Territorial abbey

A territorial abbey (or territorial abbacy) is a particular church of the Catholic Church comprising defined territory which is not part of a diocese but surrounds an abbey or monastery whose abbot or superior functions as ordinary for all Catholics and parishes in the territory. Such an abbot is called a territorial abbot or abbot nullius diœceseos (abbreviated abbot nullius and Latin for "abbot of no diocese"). A territorial abbot thus differs from an ordinary abbot, who exercises authority only within the monastery's walls or to monks or canons who have taken their vows there. A territorial abbot is equivalent to a diocesan bishop in Catholic canon law.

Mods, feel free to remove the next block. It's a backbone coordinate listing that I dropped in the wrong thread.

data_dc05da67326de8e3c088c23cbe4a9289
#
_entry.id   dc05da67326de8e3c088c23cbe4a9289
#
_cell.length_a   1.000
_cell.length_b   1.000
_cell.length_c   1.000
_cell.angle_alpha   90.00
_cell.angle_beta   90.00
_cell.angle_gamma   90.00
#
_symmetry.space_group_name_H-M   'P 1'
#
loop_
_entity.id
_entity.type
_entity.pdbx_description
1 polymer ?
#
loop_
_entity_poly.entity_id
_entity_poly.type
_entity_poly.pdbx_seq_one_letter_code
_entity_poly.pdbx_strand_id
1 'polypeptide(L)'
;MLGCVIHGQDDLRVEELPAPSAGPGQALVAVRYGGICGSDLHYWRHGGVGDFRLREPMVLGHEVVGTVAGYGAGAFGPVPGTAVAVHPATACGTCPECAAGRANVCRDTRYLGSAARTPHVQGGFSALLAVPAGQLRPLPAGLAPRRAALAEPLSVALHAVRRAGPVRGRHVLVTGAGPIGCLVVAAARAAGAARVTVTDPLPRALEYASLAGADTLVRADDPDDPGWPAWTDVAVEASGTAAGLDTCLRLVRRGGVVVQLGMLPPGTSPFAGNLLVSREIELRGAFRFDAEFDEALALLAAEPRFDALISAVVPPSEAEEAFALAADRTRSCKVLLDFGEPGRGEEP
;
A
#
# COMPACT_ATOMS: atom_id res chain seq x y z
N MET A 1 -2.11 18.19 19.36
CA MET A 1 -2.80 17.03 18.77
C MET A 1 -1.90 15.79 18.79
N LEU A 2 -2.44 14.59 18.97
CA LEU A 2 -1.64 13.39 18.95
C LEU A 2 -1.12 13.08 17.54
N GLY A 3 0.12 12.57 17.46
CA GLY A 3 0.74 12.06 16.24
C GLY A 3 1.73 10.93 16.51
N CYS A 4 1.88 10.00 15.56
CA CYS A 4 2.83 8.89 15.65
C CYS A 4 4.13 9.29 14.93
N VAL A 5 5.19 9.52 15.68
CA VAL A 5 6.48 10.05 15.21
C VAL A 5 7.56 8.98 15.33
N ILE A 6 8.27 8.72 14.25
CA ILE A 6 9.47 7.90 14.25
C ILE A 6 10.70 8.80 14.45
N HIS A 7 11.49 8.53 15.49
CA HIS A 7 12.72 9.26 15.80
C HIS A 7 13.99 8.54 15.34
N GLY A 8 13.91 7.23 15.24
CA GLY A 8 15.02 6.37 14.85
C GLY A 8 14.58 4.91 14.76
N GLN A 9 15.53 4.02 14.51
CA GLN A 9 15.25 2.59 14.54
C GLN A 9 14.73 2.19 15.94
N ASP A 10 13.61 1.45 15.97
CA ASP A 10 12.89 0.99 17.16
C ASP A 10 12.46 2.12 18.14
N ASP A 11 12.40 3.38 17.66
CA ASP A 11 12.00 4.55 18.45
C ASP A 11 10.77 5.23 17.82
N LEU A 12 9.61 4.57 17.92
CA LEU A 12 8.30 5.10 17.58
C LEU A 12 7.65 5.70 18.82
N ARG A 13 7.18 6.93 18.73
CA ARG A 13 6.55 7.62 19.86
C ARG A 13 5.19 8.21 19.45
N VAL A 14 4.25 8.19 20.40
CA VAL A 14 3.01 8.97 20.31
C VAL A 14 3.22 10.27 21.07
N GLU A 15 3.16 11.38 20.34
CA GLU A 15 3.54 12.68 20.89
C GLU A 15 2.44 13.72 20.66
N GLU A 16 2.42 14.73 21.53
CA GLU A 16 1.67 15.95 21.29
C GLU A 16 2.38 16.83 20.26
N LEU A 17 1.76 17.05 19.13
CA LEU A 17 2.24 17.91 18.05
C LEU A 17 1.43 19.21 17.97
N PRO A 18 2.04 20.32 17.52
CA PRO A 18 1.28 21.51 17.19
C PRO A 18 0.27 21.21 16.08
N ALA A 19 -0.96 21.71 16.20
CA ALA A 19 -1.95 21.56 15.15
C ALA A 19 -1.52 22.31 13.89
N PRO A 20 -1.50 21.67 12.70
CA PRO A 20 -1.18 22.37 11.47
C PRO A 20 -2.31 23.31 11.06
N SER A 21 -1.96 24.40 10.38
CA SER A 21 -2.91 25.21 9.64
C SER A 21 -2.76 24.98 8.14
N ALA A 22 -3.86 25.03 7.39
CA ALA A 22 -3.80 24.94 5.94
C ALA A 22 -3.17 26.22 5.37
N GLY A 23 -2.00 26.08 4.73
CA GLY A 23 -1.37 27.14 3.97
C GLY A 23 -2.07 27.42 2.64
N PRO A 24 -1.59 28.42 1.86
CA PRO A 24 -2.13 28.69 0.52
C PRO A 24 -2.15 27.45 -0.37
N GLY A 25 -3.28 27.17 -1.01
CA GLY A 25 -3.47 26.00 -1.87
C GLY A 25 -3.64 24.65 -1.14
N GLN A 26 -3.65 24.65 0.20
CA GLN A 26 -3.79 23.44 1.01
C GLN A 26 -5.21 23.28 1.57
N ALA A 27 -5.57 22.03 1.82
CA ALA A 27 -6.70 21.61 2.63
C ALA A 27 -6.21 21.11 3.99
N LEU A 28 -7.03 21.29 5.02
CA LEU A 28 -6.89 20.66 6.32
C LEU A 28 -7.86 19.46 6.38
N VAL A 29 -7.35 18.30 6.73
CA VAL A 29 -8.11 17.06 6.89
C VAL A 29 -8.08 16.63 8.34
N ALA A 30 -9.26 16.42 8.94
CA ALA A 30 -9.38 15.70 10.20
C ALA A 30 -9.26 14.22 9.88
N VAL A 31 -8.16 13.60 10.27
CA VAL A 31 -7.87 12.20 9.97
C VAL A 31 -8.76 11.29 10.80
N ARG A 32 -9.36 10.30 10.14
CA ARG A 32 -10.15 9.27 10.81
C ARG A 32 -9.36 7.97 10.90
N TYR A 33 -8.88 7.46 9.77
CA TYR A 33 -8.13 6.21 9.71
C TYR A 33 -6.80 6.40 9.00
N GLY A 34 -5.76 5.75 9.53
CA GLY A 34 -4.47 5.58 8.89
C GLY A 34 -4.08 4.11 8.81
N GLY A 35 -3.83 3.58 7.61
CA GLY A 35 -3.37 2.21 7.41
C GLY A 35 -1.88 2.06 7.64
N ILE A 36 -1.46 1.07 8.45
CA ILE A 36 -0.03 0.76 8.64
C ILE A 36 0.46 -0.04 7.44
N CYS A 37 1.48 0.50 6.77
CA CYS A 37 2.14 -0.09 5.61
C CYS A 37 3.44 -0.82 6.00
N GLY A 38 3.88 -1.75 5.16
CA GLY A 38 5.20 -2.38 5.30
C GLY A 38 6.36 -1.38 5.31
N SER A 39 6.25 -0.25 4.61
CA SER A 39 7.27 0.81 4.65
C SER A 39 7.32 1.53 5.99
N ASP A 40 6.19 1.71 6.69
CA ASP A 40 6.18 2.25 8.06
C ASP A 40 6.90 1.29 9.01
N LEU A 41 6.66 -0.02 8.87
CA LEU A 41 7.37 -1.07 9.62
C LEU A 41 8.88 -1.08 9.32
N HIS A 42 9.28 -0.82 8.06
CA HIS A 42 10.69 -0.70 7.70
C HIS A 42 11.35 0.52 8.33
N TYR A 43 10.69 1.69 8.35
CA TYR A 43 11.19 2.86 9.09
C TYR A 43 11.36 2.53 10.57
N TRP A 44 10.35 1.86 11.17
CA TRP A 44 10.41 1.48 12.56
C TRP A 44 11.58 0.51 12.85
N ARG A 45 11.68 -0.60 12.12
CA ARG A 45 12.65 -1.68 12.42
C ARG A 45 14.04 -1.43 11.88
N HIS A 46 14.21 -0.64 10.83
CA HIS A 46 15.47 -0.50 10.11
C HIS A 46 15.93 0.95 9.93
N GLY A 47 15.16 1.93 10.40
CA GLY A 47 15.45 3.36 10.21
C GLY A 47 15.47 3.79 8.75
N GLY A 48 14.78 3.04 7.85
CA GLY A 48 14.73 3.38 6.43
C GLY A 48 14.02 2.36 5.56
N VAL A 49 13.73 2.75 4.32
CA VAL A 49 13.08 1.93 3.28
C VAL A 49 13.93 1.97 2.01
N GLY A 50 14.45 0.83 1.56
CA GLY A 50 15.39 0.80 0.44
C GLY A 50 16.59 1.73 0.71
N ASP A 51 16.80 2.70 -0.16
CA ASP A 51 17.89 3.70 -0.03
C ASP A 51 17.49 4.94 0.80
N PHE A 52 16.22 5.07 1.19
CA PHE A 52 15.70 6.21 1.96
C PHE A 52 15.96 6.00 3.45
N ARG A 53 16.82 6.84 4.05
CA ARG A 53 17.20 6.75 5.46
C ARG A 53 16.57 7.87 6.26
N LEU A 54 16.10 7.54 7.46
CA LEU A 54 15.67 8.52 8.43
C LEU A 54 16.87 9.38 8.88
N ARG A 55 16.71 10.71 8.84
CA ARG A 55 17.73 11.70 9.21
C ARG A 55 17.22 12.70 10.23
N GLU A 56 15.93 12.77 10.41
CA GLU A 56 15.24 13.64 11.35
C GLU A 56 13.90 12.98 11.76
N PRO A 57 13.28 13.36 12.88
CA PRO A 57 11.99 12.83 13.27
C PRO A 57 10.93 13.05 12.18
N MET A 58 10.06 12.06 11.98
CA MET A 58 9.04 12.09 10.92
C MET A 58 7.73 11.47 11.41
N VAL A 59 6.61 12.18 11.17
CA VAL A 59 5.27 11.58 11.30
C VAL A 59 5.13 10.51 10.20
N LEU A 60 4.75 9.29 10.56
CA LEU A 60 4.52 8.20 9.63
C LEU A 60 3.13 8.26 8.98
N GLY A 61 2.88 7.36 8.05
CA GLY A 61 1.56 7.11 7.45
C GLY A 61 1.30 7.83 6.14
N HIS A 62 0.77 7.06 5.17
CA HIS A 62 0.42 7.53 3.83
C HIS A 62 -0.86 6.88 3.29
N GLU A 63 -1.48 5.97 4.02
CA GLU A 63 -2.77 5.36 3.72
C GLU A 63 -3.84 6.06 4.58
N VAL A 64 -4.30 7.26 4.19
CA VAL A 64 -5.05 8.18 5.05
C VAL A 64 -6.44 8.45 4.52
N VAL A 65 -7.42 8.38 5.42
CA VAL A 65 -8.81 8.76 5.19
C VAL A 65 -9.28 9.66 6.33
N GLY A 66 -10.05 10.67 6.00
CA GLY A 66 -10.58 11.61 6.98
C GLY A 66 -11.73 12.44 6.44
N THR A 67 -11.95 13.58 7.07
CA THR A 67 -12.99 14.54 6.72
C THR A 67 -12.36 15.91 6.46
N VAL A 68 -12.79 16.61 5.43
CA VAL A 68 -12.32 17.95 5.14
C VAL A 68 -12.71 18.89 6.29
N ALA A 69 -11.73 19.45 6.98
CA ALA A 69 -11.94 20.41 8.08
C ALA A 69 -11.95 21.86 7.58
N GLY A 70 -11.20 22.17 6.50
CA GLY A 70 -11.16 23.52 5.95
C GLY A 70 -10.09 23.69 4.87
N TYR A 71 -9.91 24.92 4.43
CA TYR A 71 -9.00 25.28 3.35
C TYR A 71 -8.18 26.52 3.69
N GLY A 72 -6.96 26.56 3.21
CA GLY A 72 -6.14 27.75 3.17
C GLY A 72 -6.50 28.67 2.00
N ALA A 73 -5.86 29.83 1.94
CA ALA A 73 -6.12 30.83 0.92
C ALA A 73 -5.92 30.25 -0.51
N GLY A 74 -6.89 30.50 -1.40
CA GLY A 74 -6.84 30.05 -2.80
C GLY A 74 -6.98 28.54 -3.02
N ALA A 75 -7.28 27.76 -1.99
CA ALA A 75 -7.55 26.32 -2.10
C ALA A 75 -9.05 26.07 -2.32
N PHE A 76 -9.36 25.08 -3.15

The coat of arms of a territorial abbot are distinguished by a green galero with twelve tassels and a gold crozier with a veil attached.

While most belong to the Latin Church, and usually to the Benedictine or Cistercian Orders, there are Eastern Catholic territorial abbeys — most notably the Italo-Greek Abbey of Grottaferrata.